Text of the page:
Fertility Solutions: Official Blog

The Male Factor: Fertility Testing and Treatment

Posted in General, Male Fertility, Our Newsletter: Conceivable Solutions | Tagged low sperm count, low sperm motility, male factor fertility, male fertility testing, male fertility tests, no sperm count, sperm count, sperm count test April 11, 2013

Testing for a male factor fertility problem typically starts with a semen analysis. Semen will need to be provided to the lab in a sterile container provided by your doctor. Many labs allow at-home collection for privacy, as long as the sample is transported to the lab (and kept warm, by keeping the cup in your waistband or underarm) within an hour. Many labs offer private on-site collection rooms to eliminate falsely decreased results due to transport of the sample.

Sperm Count Analysis
Once in the lab, the sample will be analyzed for the presence of sperm and a sperm count will be performed. Fewer than 15 million sperm per milliliter of semen or a total sperm count of less than 30 million per entire ejaculate is considered a “low sperm count”. The technician will also analyze how well the sperm are moving and if they are shaped normally. Problems can come in many different varieties. There may be plenty of sperm, with only a small percent moving (low motility). There may be only a small amount of sperm present, but with good movement (low sperm count). There could be no sperm present (azoospermia) or there could be many sperm that move well, but contain a high percent of sperm that are shaped abnormally (abnormal morphology). The results of the semen analysis will help you and your doctor decide which treatment will be right for you and your situation.

Additional Analysis Testing
If the results are abnormal, your physician may choose to order hormonal and/or genetic blood testing or refer you to a reproductive urologist for an evaluation. Testosterone, FSH and LH are hormones that may be measured and medication can be provided if there is a hormone imbalance, which may or may not improve sperm counts and quality. Anatomical problems, like a varicocele, can be corrected through surgery or assisted reproductive technologies can be used to help with conception. Genetic disorders, such as Klinefelter’s Syndrome or congenital absence of the vas deferens, may be treatable using sperm aspiration techniques in conjunction with IVF/ISCI (more on that later).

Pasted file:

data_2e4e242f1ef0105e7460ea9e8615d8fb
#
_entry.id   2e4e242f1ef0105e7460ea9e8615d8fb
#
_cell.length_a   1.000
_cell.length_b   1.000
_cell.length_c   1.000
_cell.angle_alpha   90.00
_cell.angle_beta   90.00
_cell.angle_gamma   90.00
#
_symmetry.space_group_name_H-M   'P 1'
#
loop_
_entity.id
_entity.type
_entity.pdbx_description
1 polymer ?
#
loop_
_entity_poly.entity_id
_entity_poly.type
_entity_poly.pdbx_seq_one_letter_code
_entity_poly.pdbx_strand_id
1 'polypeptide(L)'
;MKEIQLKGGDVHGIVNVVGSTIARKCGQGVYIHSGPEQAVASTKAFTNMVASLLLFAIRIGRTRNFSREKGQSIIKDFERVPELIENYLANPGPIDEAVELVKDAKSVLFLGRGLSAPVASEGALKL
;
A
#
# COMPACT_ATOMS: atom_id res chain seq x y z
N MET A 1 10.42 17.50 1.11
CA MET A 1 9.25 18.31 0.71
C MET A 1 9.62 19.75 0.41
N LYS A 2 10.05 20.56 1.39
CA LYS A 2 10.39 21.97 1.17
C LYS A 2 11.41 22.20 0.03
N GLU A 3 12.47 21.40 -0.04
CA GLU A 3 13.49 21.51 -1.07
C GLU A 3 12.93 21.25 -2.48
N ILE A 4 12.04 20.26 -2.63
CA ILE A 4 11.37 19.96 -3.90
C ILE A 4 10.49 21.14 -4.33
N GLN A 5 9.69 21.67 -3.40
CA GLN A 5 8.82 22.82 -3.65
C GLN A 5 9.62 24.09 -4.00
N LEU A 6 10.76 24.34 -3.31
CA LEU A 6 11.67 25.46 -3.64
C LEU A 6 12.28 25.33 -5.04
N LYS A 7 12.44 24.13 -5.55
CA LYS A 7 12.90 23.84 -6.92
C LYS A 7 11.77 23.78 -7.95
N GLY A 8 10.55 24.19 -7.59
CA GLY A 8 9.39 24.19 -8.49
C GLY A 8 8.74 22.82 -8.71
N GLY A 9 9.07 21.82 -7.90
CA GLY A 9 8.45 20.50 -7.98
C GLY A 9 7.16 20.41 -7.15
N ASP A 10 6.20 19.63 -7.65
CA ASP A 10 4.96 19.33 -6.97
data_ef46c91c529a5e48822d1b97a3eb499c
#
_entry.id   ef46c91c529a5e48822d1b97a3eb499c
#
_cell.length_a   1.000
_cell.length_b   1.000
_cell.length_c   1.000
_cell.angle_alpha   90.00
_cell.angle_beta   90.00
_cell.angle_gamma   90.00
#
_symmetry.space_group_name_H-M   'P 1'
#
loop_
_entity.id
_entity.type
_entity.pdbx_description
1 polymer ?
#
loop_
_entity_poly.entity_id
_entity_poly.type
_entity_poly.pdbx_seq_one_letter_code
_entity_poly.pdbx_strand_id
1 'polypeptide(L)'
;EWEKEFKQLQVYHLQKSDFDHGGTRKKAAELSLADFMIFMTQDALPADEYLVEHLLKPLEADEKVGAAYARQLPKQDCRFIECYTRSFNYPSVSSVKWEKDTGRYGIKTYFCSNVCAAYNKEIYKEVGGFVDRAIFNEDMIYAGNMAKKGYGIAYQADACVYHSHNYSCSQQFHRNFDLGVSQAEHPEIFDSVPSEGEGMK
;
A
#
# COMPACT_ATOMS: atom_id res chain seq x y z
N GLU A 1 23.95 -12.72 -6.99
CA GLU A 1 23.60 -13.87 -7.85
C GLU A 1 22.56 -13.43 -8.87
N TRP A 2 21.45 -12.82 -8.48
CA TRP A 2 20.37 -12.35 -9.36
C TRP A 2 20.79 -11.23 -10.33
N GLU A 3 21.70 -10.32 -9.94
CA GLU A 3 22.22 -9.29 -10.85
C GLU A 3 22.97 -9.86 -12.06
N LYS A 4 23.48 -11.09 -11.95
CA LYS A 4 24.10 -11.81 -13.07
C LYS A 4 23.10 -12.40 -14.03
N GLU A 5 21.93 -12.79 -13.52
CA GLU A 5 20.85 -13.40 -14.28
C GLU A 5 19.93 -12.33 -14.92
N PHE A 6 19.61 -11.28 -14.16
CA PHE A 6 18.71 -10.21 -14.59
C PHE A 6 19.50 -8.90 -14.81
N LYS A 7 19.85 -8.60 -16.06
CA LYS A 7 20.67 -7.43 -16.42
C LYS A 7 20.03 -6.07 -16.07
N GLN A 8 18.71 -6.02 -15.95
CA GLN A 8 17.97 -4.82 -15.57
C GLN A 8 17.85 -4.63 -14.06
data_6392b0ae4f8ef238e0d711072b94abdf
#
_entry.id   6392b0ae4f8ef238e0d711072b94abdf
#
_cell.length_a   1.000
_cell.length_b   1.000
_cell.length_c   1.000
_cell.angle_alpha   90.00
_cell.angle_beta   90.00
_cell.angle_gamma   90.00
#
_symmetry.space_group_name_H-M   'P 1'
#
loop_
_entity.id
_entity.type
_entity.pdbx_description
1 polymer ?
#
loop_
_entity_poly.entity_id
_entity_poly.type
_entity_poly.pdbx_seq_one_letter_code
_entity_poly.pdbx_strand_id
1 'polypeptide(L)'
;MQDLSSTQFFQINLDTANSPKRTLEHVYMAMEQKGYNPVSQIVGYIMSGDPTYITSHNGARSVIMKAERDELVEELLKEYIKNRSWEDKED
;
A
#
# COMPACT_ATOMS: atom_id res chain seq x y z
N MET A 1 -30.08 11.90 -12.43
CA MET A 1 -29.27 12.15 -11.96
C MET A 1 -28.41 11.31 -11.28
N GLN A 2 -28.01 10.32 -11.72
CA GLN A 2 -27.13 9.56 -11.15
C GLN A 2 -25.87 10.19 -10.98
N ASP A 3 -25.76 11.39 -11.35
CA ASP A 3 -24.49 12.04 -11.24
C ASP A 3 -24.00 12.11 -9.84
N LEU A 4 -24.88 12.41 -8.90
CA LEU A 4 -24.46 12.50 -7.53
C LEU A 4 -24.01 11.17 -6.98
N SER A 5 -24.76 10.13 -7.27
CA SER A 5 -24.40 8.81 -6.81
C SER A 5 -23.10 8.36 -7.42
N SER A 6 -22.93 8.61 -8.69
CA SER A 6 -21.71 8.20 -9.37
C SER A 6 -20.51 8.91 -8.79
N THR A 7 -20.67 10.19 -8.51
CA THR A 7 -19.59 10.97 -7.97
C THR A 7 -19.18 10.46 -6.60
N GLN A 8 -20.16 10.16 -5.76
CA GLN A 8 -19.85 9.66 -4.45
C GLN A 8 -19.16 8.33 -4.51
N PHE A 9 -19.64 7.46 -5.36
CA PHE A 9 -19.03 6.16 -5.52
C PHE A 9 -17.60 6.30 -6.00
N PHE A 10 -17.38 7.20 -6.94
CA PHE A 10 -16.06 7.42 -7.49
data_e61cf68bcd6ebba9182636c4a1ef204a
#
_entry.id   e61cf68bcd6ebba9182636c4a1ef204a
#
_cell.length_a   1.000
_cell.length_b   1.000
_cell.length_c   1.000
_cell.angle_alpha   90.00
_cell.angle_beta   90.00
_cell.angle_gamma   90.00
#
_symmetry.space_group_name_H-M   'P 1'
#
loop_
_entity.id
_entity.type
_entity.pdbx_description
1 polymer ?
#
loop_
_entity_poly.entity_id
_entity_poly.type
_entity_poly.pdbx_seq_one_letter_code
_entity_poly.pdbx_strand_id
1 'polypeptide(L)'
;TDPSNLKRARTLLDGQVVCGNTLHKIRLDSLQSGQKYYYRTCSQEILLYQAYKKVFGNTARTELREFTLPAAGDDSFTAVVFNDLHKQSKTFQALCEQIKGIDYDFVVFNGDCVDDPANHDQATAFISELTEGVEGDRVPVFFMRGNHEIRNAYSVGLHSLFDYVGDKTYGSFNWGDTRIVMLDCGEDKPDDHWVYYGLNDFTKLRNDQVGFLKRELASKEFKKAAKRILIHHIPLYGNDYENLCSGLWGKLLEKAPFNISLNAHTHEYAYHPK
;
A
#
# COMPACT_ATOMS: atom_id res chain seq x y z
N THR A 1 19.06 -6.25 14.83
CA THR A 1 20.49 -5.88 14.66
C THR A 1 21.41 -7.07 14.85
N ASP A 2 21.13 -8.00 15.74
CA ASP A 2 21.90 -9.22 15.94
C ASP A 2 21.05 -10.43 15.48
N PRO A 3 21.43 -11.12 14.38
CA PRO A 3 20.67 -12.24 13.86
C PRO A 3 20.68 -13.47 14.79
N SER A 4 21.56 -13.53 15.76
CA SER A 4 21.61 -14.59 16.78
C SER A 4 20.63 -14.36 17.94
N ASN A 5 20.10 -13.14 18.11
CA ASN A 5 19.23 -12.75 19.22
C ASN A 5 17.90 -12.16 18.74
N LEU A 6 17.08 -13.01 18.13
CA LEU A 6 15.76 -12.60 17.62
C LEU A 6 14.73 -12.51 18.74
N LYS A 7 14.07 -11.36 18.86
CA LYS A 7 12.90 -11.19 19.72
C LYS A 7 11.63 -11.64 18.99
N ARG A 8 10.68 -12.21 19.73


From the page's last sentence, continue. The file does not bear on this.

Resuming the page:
Artificial Insemination
For slightly low sperm counts, or low motility, or difficulties with intercourse, a more conservative insemination treatment for the female partner may help conception. By placing the sperm directly in the uterus around the time of ovulation, and insemination helps bring sperm closer to the egg and reduces the ‘travel time’, which can be essential if the motility of the sperm is low, or if there isn’t a high number of sperm present (many die en route to their destination, so bringing them closer increases the odds one will make its way inside of the egg). This procedure is known as an IUI (intra-uterine sperm insemination) and is performed out-patient at your doctor’s office.


For more severe cases, such as no motility or a markedly decreased sperm count, IVF with intra-cytoplasmic sperm injection (ISCI) is a great option. ICSI is a fertilization procedure used during IVF; with this option, a single sperm is injected into an egg. During a traditional IVF cycle, the sperm and eggs are placed next to each other in a laboratory dish in order to achieve fertilization, but with ICSI, because the sperm is injected directly into the egg, the process has a much higher likelihood of being successful. Once fertilization has occurred, the embryo is typically transferred back into the uterus around day 3.

Sperm Retrieval
In cases in which there are no viable sperm present in the semen analysis, a TESA (Testicular sperm aspiration) or TESE (Testicular sperm extraction) procedure may be performed by a specially-trained urologist. These procedures remove fluid or tissue from the testicles in an effort to obtain sperm. If sperm are present in the fluid or tissue aspirate, it can be frozen and used for an IVF procedure. Should there be no sperm present following TESA/TESE procedures, or if multiple IVF cycles fail, some couples choose to use a sperm donor or consider adoption.

Your physician can help you navigate all of your options, and provide you with resources for agencies and support groups while you and your partner decide what is best for you. There are many treatments available to help overcome male factor infertility. Fertility Solutions physicians understand the difficulties-emotionally and physically-one has to cope with when facing any type of infertility, and can provide the expert, compassionate care you need, when you need it most.

If you are or think you may be facing infertility, contact us online or call Fertility Solutions at 877-813-0159 for a consultation to discuss the fastest and most affordable way to build your family.

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